International Federation for Human Rights Leagues, in a joint statement, said that regarding the stadium massacre, the extradition of Aboubacar Sidiki Diakité, known as “Toumba” was welcomed.  The justice system in Guinea was urged to hold a transparent and credible trial.  The Government was called on to reform the justice system and punish human rights violations.  Rencontre Africaine pour la Défense des Droits de l’Homme exhorted Guinea to take measures to reinforce citizens’ human rights and to ameliorate detainees’ conditions.  Cooperation and communication between non-governmental organizations and the Government was necessary to facilitate the monitoring of reported cases of human rights violations.  Centre Independent de Recherches et d’Initiative pour le Dialogue said the process of capacity-building was a truly African process aimed at finding a genuine solution to problems.  The implementation of the Truth and Reconciliation Committee was a crucial tool to face the requirements of the people of the country.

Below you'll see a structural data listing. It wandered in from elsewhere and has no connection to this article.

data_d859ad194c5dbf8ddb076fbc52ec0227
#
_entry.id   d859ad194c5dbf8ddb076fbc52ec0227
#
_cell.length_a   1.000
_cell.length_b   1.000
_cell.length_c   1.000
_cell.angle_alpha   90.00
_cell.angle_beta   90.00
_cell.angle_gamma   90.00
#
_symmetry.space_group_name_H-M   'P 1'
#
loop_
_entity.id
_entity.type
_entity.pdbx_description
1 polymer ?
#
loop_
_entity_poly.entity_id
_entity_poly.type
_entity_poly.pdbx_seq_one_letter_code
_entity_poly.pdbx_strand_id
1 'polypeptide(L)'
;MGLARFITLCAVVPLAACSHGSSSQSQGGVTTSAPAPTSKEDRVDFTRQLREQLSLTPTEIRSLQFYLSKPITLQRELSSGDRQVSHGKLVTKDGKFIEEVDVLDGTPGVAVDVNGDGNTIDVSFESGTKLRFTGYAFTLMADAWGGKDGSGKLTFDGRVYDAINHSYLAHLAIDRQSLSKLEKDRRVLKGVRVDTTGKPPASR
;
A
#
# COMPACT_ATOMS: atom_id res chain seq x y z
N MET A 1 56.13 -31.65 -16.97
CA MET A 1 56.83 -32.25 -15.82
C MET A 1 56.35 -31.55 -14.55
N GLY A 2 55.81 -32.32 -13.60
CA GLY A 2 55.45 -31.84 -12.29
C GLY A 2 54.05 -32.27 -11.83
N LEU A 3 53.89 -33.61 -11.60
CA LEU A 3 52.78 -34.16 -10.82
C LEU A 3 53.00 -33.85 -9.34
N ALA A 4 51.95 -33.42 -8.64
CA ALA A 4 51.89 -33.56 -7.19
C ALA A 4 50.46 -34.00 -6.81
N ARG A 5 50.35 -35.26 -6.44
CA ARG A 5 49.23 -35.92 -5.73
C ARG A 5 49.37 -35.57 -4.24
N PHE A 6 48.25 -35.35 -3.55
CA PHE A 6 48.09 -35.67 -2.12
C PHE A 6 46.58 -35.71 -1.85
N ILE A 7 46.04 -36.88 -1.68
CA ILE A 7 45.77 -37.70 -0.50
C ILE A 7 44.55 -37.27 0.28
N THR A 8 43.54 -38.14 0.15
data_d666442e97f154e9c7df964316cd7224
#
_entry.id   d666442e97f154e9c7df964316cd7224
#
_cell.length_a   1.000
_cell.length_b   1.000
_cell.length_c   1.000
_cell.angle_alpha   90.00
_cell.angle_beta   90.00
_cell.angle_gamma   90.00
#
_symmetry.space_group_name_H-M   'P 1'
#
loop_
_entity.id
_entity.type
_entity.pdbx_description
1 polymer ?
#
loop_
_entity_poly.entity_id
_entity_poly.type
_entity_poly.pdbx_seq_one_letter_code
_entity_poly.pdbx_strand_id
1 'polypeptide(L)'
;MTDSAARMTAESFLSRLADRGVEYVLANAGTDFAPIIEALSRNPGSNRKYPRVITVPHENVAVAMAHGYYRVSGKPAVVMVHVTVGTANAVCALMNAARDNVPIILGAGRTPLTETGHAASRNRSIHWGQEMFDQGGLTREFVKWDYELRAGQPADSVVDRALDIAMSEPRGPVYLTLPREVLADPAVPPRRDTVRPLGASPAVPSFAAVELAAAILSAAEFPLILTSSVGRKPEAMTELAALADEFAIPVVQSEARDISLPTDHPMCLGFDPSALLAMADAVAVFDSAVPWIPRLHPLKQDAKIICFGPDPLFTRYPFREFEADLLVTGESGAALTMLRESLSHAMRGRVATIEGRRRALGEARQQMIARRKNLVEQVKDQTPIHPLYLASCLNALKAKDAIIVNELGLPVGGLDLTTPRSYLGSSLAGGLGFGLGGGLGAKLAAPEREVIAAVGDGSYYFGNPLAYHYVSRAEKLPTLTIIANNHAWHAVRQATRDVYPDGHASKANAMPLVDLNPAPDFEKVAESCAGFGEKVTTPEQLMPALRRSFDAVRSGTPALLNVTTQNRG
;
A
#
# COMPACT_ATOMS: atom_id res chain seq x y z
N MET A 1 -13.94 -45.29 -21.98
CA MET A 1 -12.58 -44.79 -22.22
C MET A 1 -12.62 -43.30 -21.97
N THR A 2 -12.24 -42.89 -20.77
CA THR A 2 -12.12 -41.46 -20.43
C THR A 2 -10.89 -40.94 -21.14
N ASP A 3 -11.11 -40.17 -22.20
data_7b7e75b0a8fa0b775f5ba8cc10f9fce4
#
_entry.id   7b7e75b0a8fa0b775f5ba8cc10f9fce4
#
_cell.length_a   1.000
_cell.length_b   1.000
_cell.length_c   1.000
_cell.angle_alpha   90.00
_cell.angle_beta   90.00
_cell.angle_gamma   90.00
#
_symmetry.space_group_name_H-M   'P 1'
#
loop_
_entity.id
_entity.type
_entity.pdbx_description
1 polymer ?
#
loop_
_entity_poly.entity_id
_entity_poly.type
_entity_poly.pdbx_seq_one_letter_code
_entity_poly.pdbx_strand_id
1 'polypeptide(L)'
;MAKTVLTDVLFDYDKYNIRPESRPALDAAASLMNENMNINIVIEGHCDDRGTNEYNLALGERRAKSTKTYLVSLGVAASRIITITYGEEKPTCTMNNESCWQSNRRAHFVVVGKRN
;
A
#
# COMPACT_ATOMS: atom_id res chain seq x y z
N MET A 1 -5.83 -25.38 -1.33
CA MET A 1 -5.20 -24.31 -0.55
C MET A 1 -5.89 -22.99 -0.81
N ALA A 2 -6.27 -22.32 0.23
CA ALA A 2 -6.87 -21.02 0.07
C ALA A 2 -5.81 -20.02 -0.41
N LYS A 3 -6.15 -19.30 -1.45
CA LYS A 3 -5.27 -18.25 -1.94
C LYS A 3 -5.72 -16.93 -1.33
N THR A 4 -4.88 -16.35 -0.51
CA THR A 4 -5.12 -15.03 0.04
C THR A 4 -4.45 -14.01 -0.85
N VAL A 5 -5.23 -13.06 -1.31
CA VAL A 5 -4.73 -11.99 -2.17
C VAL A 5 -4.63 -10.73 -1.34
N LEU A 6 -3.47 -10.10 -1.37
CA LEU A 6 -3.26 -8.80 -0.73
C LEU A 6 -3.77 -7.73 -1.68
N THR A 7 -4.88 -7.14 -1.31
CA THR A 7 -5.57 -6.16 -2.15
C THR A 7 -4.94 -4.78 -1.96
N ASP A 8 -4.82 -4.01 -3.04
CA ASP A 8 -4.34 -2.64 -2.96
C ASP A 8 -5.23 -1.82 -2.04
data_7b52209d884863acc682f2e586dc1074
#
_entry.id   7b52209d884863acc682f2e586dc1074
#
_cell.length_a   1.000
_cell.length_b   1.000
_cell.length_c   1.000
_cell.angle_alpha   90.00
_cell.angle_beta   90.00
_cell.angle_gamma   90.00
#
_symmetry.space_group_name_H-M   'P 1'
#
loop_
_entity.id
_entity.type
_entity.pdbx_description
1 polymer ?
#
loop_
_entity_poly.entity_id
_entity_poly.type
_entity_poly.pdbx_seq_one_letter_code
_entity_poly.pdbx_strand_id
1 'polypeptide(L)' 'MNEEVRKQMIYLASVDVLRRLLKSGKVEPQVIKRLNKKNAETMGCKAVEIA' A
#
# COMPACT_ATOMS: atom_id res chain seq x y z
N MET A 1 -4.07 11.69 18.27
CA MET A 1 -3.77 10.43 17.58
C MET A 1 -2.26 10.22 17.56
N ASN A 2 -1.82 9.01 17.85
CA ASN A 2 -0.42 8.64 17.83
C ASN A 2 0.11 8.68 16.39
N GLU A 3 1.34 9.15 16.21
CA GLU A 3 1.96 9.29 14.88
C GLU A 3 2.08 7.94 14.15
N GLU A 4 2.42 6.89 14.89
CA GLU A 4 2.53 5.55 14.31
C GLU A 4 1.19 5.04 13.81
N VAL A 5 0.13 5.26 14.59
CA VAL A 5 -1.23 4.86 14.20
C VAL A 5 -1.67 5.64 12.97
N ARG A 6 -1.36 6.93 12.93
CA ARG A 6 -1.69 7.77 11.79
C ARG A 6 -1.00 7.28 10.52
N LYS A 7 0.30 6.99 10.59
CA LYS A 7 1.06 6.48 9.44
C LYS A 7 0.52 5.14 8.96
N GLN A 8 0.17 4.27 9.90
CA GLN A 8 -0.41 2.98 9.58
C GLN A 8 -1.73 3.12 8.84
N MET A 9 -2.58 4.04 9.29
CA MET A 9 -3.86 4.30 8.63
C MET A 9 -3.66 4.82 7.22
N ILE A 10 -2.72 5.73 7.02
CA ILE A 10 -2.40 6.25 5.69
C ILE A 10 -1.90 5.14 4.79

Concluding Remarks on Guinea
 
ANDREW GILMORE, Assistant Secretary-General for Human Rights, said that a number of speakers had referred to the September 2009 incident and accountability related to it.  It was encouraging that the perpetrators would be brought to trial in 2017, but it was important that those indicted should be suspended from public posts, including a person recently appointed as the Governor of Conakry.  The fact that those individuals remained in office created security threats for the victims and the witnesses.  Guinea ought to be assisted by the international community in order to ensure that the landmark trial took place as planned in 2017.  Female genital mutilation remained a very serious problem in Guinea, which was the country with the second highest prevalence in the world.  Those who performed female genital mutilation needed to be held to account.